1975: The Soviet unmanned space mission Venera 9 lands on Venus. The orbiter was the first spacecraft to orbit Venus, while the lander (pictured) was the first to return images from the surface of another planet.
1976: Red Dye No. 4 is banned by the U.S. Food and Drug Administration after it is discovered that it causes tumors in the bladders of dogs. The dye is still used in Canada.
1976: Bob Seger releases the album "Night Moves," his first with the Silver Bullet Band. The album hit No. 8 on the U.S. Billboard 200 chart and featured three singles, two of which, "Night Moves" at No. 4 and "Mainstreet" at No. 24, made the top 40 of the Billboard Hot 100 singles chart.
1981: The United States Federal Labor Relations Authority votes to decertify the Professional Air Traffic Controllers Organization for its strike the previous August that was broken by the Reagan Administration.
1981: Aspartame artificial sweetener is approved for tabletop use by the U.S. Food and Drug Administration. Its permitted uses included in candy, tablets, breakfast cereals, instant coffee and tea, gelatines, puddings, fillings, dairy-product toppings and as a flavor enhancer for chewing gum, among others. It had been first approved on July 26, 1974, but objections caused a stay on Dec. 5, 1975, and years of scrutiny followed. It would also be approved for use in carbonated beverages in 1983 before being approved for use in all foods in 1996. It would go on to be first sold under the brand name NutraSweet.
1982: The action thriller "First Blood," starring Sylvester Stallone, Richard Crenna and Brian Dennehy, premieres in theaters. The movie, which launched the "Rambo" series starring Stallone as the U.S. Army Special Forces Vietnam War veteran John Rambo, would top the North American box office for three weeks in a row and its $6.6 million opening weekend was the best October opening at the time.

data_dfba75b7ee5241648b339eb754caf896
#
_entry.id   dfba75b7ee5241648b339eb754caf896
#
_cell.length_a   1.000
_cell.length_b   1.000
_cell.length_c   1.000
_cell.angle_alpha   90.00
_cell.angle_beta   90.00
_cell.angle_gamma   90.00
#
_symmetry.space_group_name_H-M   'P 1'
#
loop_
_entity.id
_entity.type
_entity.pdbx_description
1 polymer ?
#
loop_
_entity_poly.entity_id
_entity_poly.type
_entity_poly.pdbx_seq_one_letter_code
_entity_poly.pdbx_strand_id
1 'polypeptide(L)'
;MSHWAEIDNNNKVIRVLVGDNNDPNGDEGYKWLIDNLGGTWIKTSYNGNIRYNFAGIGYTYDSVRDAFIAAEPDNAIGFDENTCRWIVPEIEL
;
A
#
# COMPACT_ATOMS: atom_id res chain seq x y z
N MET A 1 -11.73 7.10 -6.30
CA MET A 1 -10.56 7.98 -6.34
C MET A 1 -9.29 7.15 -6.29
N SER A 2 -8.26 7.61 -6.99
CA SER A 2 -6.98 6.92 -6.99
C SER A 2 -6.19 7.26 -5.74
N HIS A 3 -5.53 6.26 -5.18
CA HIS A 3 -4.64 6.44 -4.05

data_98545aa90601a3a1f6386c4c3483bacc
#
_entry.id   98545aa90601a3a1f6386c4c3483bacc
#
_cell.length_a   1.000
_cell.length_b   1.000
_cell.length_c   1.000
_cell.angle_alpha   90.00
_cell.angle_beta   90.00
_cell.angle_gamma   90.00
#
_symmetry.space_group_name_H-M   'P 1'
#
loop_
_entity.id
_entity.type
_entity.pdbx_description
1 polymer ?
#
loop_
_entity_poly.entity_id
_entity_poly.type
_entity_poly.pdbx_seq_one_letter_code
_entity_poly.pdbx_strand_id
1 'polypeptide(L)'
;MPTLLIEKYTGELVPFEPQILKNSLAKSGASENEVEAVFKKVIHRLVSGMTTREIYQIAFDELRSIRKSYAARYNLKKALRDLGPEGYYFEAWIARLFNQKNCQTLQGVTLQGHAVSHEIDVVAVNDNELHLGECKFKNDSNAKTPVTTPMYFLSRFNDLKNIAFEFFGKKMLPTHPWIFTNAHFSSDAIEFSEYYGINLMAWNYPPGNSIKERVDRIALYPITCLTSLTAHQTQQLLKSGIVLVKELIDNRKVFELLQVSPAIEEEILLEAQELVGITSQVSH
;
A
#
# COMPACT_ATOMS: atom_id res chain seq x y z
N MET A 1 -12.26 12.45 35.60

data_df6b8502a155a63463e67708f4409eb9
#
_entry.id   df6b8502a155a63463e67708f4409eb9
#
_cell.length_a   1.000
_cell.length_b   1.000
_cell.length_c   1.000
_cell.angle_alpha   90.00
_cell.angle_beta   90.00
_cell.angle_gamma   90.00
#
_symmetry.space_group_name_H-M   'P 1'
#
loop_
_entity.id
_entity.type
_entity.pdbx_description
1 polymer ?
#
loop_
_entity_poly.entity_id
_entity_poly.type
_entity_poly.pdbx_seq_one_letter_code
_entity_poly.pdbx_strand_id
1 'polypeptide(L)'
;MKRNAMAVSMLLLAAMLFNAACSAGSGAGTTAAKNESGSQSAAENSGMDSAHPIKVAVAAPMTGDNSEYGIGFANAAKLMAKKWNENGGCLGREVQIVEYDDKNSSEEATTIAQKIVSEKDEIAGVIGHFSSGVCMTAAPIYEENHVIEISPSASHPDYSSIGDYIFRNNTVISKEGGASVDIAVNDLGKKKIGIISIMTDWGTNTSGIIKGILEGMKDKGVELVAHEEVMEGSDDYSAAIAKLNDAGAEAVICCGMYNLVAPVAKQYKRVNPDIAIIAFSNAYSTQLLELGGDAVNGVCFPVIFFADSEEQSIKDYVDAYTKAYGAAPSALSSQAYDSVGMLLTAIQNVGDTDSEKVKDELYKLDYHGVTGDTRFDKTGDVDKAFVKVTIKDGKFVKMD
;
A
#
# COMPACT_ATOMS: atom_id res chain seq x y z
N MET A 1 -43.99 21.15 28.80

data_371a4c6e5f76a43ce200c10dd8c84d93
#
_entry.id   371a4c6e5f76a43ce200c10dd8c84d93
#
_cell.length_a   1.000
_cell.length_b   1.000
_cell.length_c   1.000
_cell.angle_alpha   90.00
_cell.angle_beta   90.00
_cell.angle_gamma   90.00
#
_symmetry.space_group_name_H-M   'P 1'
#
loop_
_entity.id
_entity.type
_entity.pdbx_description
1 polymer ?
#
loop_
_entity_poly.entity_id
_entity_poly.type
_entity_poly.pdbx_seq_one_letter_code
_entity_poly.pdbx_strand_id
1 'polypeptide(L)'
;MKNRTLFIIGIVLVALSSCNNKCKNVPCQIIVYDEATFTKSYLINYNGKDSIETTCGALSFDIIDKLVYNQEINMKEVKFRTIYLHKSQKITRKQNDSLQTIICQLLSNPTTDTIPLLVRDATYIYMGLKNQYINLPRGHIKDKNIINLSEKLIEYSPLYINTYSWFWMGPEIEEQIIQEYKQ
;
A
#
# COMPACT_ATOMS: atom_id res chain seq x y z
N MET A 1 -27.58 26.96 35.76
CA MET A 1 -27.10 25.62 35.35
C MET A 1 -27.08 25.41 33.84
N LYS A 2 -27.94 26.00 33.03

1990: Actor Jonathan Lipnicki, best known for his childhood roles in films such as "Jerry Maguire," "Stuart Little," "The Little Vampire" and "Like Mike," is born in Westlake Village, Calif.
1992: Actor Cleavon Little, perhaps best known for his role as Sheriff Bart in the 1974 Mel Brooks comedy "Blazing Saddles," dies of colorectal cancer at age 53 in Sherman Oaks, Calif. He also appeared in movies such as "Vanishing Point," "Greased Lightning," "FM," "Fletch Lives" and "Once Bitten."
2008: India launches Chandrayaan-1, its first unmanned lunar mission. The Moon Impact Probe would separate from the Chandrayaan orbiter on Nov. 14, 2008, and strike the Moon's south pole in a controlled manner, making India the fourth country to place its flag on the Moon.
2009: Comedian and TV personality Soupy Sales, best known for his local and network children's television show, "Lunch with Soupy Sales," dies of cancer at the age of 83 in The Bronx, N.Y.
2010: The international space station sets the record (3,641 days) for the longest continuous human occupation of space. It had been continuously inhabited since Nov. 2, 2000.
2012: American Oglala Sioux activist and actor Russell Means, who appeared in numerous films, including "The Last of the Mohicans" and "Natural Born Killers," dies of esophageal cancer at age 72 in Porcupine, S.D. Means was noted for his libertarian political activism and became a prominent member of the American Indian Movement after joining the organization in 1968.
Actress Tori Spelling recently spoke publically about her husband and fellow actor Dean McDermott's affair. But he's not the first celebrity to get in hot water over extramarital activities. Check out this list of high-profile celebrity affairs.